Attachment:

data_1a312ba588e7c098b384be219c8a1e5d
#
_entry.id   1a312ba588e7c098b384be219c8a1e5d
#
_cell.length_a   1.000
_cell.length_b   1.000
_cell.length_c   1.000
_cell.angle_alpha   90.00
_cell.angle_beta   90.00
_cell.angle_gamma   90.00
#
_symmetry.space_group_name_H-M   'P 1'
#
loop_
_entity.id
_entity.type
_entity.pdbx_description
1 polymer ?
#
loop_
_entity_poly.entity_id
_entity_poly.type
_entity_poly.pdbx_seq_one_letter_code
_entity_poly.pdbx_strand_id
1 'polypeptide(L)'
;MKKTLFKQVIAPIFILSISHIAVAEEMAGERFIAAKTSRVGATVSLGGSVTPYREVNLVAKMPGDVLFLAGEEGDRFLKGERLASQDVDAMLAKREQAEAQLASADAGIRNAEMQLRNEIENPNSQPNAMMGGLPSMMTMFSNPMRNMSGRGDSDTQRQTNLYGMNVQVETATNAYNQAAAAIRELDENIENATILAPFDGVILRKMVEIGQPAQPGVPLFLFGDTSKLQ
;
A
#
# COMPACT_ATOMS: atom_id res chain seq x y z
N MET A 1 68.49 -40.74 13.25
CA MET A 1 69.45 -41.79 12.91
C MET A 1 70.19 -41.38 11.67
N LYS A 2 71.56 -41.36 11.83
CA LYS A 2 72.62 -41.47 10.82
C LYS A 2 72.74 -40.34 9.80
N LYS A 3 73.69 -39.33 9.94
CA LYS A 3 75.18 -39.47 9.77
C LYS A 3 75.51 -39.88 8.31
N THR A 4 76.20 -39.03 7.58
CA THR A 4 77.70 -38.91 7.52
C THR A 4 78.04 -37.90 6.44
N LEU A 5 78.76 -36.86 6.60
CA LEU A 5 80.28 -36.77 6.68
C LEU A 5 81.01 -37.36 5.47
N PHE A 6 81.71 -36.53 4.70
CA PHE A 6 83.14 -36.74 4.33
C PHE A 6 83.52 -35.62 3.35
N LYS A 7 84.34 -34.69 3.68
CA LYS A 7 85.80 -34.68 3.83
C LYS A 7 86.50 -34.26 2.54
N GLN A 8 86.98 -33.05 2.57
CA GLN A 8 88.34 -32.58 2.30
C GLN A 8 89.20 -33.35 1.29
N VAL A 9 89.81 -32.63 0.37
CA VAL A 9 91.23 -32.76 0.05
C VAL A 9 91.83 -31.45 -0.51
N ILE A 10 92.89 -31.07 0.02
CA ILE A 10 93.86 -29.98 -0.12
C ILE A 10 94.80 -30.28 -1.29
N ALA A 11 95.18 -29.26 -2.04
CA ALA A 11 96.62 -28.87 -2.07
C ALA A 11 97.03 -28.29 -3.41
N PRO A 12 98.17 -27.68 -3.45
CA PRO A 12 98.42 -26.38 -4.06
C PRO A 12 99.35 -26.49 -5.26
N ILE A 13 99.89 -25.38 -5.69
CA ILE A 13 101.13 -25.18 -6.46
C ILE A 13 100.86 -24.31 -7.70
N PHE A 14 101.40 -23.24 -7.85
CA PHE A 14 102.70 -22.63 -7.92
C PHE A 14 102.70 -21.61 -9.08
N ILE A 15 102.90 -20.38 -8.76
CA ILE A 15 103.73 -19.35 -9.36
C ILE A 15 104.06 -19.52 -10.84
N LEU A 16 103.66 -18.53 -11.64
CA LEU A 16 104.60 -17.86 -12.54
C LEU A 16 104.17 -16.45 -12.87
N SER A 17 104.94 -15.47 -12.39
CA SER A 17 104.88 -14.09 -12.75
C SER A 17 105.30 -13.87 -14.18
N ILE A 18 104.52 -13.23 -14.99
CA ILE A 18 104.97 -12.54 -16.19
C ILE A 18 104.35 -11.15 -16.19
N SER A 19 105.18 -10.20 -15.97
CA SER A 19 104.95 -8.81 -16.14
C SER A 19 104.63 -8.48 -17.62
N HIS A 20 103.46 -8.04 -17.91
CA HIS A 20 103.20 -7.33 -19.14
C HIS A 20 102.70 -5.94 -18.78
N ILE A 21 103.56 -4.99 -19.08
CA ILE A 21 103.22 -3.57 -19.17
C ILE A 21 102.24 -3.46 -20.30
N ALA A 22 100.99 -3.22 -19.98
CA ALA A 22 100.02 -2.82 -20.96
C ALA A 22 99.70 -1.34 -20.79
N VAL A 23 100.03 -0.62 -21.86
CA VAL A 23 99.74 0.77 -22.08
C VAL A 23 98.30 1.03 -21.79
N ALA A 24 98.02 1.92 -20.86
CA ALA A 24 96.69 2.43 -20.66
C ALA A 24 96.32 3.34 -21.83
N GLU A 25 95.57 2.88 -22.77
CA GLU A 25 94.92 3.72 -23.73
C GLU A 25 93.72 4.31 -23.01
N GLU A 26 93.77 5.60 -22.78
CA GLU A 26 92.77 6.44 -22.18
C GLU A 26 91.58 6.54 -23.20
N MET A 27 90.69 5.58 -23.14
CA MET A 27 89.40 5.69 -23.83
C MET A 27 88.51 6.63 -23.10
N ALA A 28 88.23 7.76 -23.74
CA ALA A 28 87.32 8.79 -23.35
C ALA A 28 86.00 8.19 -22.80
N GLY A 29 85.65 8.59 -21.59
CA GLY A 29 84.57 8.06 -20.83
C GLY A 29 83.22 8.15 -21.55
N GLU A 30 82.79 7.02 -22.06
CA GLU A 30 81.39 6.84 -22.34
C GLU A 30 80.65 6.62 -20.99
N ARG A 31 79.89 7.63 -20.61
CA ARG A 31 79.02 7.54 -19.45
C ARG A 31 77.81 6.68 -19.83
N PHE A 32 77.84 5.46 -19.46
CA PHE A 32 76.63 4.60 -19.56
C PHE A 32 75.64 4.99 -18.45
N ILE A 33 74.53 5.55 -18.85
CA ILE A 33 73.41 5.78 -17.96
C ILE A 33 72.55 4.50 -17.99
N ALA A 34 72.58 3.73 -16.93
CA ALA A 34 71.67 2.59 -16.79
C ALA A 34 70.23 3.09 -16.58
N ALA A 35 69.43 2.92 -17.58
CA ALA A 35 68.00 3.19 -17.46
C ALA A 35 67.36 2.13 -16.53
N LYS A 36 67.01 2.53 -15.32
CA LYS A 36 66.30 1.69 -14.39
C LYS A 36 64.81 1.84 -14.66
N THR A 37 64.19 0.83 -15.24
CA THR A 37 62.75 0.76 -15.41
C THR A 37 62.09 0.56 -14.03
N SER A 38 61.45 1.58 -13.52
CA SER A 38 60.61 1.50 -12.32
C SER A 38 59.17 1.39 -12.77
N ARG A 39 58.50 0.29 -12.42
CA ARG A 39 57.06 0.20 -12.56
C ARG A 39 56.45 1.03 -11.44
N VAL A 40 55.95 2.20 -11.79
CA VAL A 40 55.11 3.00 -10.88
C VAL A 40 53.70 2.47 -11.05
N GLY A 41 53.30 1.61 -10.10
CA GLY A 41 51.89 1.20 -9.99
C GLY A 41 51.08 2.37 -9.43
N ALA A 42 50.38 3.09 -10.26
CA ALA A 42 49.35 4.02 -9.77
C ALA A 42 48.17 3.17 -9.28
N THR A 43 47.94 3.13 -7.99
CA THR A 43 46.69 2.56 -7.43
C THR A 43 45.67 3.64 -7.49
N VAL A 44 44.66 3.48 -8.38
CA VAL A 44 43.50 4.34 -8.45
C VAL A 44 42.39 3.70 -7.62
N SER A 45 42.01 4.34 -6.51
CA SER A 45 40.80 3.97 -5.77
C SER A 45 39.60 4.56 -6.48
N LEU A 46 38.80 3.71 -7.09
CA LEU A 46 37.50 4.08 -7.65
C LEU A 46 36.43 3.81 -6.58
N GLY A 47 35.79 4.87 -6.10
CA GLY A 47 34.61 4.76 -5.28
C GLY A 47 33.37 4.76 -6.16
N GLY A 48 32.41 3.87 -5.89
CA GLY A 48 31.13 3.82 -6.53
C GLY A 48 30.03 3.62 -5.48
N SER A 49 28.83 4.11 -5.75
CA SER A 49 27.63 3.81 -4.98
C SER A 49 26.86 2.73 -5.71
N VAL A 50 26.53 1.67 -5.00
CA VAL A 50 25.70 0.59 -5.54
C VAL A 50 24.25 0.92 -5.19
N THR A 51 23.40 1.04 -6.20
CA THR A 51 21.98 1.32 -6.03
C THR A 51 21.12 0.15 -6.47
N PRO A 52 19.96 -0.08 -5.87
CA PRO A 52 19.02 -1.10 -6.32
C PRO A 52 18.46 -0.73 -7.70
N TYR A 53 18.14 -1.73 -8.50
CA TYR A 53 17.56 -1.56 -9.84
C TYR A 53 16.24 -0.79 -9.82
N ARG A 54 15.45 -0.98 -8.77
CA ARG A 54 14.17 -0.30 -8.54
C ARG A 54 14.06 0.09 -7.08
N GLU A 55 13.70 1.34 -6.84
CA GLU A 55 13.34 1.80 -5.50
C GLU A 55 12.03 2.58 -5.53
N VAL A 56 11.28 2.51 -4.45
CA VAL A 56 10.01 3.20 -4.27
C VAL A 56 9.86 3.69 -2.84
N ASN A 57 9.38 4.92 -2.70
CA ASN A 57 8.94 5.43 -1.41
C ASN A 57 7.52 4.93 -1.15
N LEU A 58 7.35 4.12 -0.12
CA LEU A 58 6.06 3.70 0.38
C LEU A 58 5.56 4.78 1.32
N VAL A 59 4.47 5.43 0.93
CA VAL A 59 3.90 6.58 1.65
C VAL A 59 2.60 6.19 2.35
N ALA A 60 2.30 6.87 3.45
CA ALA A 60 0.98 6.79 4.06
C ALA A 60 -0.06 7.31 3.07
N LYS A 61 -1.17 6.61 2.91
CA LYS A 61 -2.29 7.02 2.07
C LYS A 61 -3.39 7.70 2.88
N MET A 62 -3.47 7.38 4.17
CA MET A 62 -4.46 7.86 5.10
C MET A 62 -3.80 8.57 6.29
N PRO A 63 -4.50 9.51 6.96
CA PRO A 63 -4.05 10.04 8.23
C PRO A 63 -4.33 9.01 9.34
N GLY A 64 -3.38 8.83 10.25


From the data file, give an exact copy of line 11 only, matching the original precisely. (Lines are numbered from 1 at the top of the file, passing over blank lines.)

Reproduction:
#